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Urban Wetlands for Cooler Cities

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Case study
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In an already urbanised world, cities are suffering from Urban Heat Island Effect, (UHI) – higher temperatures in built up areas – due to reduced green space, increased paved surfaces and more frequent heat waves stemming from climate change. Urban wetlands, especially in a healthy state, with high biodiversity values and ecosystem functioning, help to cool cities and adapt to climate change. We therefore call upon local governments to safeguard urban wetlands by integrating them into urban planning and investing in restoration (and in some cases construction of) urban wetlands for local climate action.

What is the Urban Heat Island (UHI) effect?

Urban Heat Island (UHI) is an effect in urban areas where temperature within the urban centre is relatively higher than its surrounding areas, creating a city-specific phenomenon. Cool nights are crucial for human health to achieve recovery from heat exposure. Increased exposure to heat also causes higher energy consumption and leads to more emissions. Urban Heat Islands have deadly effects on people’s health, as those of age 65+ are more likely to die from heat-related cardiovascular disease, respiratory illness or diabetes (EPA); in the year 2003 alone heat waves caused up to 70,000 fatalities in central and western Europe (European Climate Adaptation Platform Climate-ADAPT).

How do healthy urban wetlands reduce UHI?

Water has high specific heat capacity which also helps to regulate the rate at which air changes temperature. This means, that water will absorb more heat before it begins to get warmer and subsequently evaporates. Furthermore, water bodies also reflect solar radiation, especially at a low sun angle. Paved cities without water bodies remain warm and take longer time to cool down than the cities with water bodies, such as wetlands. Especially healthy wetlands with open water surfaces provide this cooling effect. Urban wetlands that suffer from degradation caused by contamination, affected hydrology and become eutrophied, lose part of their cooling service. These wetlands need to be restored.

Evidence from around the world

A study conducted by Wetlands International in 2019-2020 in the Mexico City of the two major urban wetlands of lake Chalco and Xochimilco UNESCO World Heritage Site and protected area, also recorded higher temperatures in the inland city areas compared to the wetland adjacent areas. Lake Chalco which is more eutrophied, recorded 4°C lower temperature than Xochimilco with partial open water bodies. Xochimilco recorded 8°C lower temperatures than the rest of the city. An average increase of ± 2°C was measured for 35 meter intervals further away from the wetlands deeper into the fully paved and built-up city.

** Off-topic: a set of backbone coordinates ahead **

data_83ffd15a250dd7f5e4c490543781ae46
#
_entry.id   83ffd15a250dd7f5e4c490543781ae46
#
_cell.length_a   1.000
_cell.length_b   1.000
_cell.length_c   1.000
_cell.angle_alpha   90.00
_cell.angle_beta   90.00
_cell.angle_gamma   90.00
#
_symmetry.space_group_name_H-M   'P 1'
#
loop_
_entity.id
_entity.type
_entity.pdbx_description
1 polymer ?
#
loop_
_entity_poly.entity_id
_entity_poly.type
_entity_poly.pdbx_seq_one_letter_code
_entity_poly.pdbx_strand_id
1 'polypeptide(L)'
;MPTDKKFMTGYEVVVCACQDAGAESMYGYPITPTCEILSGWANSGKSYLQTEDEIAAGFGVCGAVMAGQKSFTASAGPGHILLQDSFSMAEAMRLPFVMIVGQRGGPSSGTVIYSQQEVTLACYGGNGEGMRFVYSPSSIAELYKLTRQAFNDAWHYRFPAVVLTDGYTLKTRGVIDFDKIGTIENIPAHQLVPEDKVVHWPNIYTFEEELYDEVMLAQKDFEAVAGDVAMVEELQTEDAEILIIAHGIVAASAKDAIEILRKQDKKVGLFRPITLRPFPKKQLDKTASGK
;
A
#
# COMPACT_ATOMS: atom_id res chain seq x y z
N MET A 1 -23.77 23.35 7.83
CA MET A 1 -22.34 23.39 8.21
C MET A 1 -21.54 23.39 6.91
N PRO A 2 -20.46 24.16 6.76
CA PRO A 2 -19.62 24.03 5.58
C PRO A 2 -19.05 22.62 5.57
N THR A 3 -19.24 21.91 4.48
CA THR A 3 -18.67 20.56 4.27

A study conducted in Pearl River Delta Metropolitan Region (PRD) China, shows that natural cooling processes of the assessed blue spaces like wetlands and water bodies proved that a 10% increase in water body coverage lead to 11.33% reduction of UHI intensity. In Colombo, Sri Lanka, the wetlands and surrounding areas are on average 10°C cooler than non-pervious areas (e.g. parking areas) at the hottest time of the day, resulting in energy savings for artificial cooling systems, like air conditioning (World Bank).

Bridging the knowledge – policy divide

While green spaces are well-recognised as a nature-based solution to alleviate Urban Heat Island (UHI) effect, the role of urban wetlands is overlooked in UHI-related reports, strategy documents, manuals and guidelines. Therefore, Wetlands International has been working with international organisations like the Red Cross Red Crescent Climate Centre, as part of Partners for Resilience, to emphasise the importance of urban wetlands and developing a specific compendium guide on urban wetlands, as addition to their Heat Wave Guide for Cities. Furthermore, we have raised awareness on urban wetlands for UHI reduction during conferences, such as the Understanding Risk Forum 2020 and the PfR global conference.

How can urban planners make use of wetlands to address UHI?

Urban planners and policy-makers can focus on main-streaming the ecosystem services provided by urban wetlands in mitigating urban heat island effect (UHI) in urban areas, as follows:

  • Include urban wetlands and their ecosystem services in the assessment and planning of Urban Heat Island (UHI) mitigation
  • Engage local residents, community-based organisations, NGOs and others stakeholders by sensitising them, building awareness and including them in planning for conservation and restoration of wetlands and surrounding green spaces surrounding to maximize UHI reduction
  • Urban wetlands should be an integral component of urban planning, resilience and mitigation measures against surface temperature intensities and regulation of street air flow, in addition to tree and vegetation plantation, green roofs, vertical and horizontal green coverage, reflection devices on roofs and construction of green and blue spaces in building infrastructure
  • Restoration programmes can revitalise degraded urban wetlands to maximise UHI reduction function and also ensure urban biodiversity for a sustainable city.